197. Publically acceptable to tax based on vacancy, that is why this is gone through. I am also a believer in small government. I do not see how this is going to work without creating a massive bureaucracy. Tax too much and someone will just create a service to look like someone is home. Computers can turn on lights and water.

    I will admit I may be missing something but how the hell are they going to do this. Big brother all over it.

    I need enlightenment on how this can possible work cheaply,

    Let me state I am all for the concept of taxing foreigners. At the end of the day there needs to be more revenue than the cost of administration.

  198. Agree that renting vs owning is very much a personal choice. A very successful businessperson I know (owns his own business) travels a lot and doesn’t want the responsibility of home ownership so he rents for himself and his family in whatever location makes sense during that particular year – to cut back on commuting times. He also leases hybrid cars like Priuses to be environmentally responsible.

    His focus is on his business and other investments, not real estate. We all make different choices.

  199. TripleA, Gregor doesn’t have huge fans for other reasons, but Vivian Krause – that article’s author – doesn’t have much credibility: she admits that 90% of her income is from the mining, oil, and gas industries.

    So she tends to go on witchhunts against environmental groups, while ignoring the larger amount of foreign capital influencing Canada’s energy sectors.

    Tides Canada Foundation President Ross McMillan responded to Krause’s allegations in a letter published in the Financial Post: “Her repeated focus on the Tides Foundation and its grantees is reminiscent of the special attention that former Fox News host Glenn Beck paid to the Tides Foundation on his TV show”

    In response to Krause’s theories that charitable groups are pawns in an American economy conspiracy, critics have pointed to the larger foreign capital influencing Canada’s resource sector. (CAPP stats show that $20 B of foreign money was invested in the Alberta oilsands between 2007 and 2010 alone.)

    Other colleagues she cites include Rob Scagel, a well-known climate change denier. Her opinion pieces are written from a right-wing neo-con point of view, eg., Ezra Levant has often cited her work on TV (He was found by the Law Society of Alberta to have violated codes of professional misconduct).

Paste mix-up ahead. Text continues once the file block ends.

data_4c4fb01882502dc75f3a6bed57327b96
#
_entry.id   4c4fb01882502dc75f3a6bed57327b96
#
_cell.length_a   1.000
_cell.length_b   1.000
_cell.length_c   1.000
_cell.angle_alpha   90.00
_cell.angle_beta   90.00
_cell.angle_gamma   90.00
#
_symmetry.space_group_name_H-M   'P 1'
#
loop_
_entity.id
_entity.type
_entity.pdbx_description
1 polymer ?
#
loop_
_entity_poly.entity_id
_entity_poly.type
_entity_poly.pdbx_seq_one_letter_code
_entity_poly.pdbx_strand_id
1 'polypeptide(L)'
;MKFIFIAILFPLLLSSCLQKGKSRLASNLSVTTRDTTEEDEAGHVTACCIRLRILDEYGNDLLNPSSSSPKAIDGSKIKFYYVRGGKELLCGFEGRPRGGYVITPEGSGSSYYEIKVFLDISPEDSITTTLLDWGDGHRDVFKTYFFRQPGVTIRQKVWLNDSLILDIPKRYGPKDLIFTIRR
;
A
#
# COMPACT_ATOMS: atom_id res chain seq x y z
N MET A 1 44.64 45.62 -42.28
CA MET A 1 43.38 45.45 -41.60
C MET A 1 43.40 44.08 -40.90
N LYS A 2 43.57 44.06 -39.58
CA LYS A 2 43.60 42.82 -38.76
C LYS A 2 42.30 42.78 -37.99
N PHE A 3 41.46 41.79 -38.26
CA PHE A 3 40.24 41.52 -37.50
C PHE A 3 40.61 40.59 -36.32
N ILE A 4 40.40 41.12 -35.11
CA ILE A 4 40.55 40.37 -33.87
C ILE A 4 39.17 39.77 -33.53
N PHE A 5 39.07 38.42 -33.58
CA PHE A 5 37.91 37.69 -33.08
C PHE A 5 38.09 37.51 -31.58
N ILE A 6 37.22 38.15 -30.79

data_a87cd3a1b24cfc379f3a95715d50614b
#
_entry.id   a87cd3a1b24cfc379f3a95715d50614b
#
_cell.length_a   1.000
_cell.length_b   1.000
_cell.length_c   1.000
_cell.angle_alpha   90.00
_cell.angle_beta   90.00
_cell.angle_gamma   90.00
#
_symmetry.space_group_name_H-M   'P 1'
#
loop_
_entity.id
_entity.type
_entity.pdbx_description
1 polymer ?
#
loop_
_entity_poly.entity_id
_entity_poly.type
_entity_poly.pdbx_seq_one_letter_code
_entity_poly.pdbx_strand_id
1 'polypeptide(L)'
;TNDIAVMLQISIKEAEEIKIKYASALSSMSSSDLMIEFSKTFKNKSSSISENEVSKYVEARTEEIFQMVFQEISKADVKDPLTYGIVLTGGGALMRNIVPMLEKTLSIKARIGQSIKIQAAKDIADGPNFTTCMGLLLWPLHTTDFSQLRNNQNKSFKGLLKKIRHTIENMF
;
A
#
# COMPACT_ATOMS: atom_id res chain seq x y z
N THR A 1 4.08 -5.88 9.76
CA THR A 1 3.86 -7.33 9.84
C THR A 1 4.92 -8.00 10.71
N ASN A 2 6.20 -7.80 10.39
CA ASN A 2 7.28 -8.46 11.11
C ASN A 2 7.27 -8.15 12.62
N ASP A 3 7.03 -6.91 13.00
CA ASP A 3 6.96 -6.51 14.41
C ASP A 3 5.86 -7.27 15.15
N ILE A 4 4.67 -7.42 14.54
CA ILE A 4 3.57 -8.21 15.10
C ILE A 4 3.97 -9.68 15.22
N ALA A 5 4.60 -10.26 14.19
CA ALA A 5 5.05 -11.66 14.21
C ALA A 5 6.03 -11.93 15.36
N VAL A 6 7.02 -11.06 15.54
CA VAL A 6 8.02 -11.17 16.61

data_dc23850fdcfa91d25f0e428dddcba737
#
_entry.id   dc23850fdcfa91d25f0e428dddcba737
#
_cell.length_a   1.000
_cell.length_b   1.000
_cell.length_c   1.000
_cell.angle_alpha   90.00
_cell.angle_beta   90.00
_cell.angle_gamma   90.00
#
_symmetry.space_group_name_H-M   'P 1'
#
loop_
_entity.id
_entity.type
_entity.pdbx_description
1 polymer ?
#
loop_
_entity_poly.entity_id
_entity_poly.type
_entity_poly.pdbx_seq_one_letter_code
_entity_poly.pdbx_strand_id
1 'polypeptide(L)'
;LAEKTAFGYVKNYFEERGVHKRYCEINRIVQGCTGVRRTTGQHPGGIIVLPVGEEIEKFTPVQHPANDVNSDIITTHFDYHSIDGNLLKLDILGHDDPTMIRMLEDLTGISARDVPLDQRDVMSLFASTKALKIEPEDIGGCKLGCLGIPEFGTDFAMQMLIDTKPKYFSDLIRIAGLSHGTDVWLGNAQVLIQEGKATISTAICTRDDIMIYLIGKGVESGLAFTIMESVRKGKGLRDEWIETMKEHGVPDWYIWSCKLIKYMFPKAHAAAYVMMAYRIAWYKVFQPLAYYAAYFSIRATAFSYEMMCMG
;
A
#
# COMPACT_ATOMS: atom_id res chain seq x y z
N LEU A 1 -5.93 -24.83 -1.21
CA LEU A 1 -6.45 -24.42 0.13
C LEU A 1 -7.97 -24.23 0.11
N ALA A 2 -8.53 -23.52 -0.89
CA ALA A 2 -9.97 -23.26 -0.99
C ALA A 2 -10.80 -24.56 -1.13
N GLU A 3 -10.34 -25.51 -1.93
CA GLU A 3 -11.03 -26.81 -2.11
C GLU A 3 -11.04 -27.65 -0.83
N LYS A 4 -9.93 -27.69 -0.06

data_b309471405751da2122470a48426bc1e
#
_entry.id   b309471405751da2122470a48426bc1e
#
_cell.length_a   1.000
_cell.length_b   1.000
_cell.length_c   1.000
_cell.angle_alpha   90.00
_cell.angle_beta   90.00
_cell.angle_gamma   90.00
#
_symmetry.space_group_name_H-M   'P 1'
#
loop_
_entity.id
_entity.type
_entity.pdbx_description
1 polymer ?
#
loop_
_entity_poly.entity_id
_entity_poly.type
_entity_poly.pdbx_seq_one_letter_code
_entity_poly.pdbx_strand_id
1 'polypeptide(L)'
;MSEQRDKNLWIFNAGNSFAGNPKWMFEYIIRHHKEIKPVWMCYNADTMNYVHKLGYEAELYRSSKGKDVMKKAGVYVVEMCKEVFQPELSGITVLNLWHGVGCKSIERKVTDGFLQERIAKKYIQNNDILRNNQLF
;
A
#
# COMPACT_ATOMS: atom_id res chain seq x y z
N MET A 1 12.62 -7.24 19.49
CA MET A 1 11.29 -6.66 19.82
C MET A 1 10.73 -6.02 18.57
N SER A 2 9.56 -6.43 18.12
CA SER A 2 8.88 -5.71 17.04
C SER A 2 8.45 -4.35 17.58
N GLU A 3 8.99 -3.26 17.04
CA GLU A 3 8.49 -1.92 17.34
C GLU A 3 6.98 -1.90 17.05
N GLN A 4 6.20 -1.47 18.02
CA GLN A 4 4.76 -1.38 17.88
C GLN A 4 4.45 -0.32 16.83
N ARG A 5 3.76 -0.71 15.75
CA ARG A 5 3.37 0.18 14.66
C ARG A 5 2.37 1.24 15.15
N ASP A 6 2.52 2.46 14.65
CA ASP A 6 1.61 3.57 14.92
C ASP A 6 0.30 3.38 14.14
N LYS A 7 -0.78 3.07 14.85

So her articles tend to be very unbalanced and make mountains out of molehills without any effort to uncover the bigger picture, ie., a PR pawn.

    Columnist Peter O’Neill wrote in the Vancouver Sun, that he “struggled to understand” Krause’s theory.

  200. I’d agree there is nothing wrong with renting and that is a really unfair stereotype – but he’s probably just trying to get you going…

    What you call “polarizing” seems to just be math and data analysis to me. Easy to make false conclusions without it.

    Not knocking renters but the fact is that the net worth of a homeowner in Canada is much higher on average than those who rent and, as you’d expect, incomes are too. Not to say high income or net worth individuals don’t rent: it is just an uncommon choice in a country with 70%ownership.

    As long as you are happy with your choice who cares. Not sure why the conversation has devolved to picking on renters or home owners. Personal choice is what it is.

  201. Who cares about the implications of leases or not, again you polarize the conversation as Jack has stated many times. The point being made was many renters make big bucks and are not some crackhead in bearkilla’s basement. One neighbor of mine makes $150K a year and has lived here for years. Stereotyping renters as financial deadbeats is total bullshit.

  202. The math on “writing off the lease cost” still makes leasing more expensive than owning and you have to keep a detailed log of personal use which is a PITA. A business write-off is still a loss, just a pre-tax loss. You still pay for it. And if you buy a used car and use it for business purposes you can get a per km. compensation for this that includes wear and tear.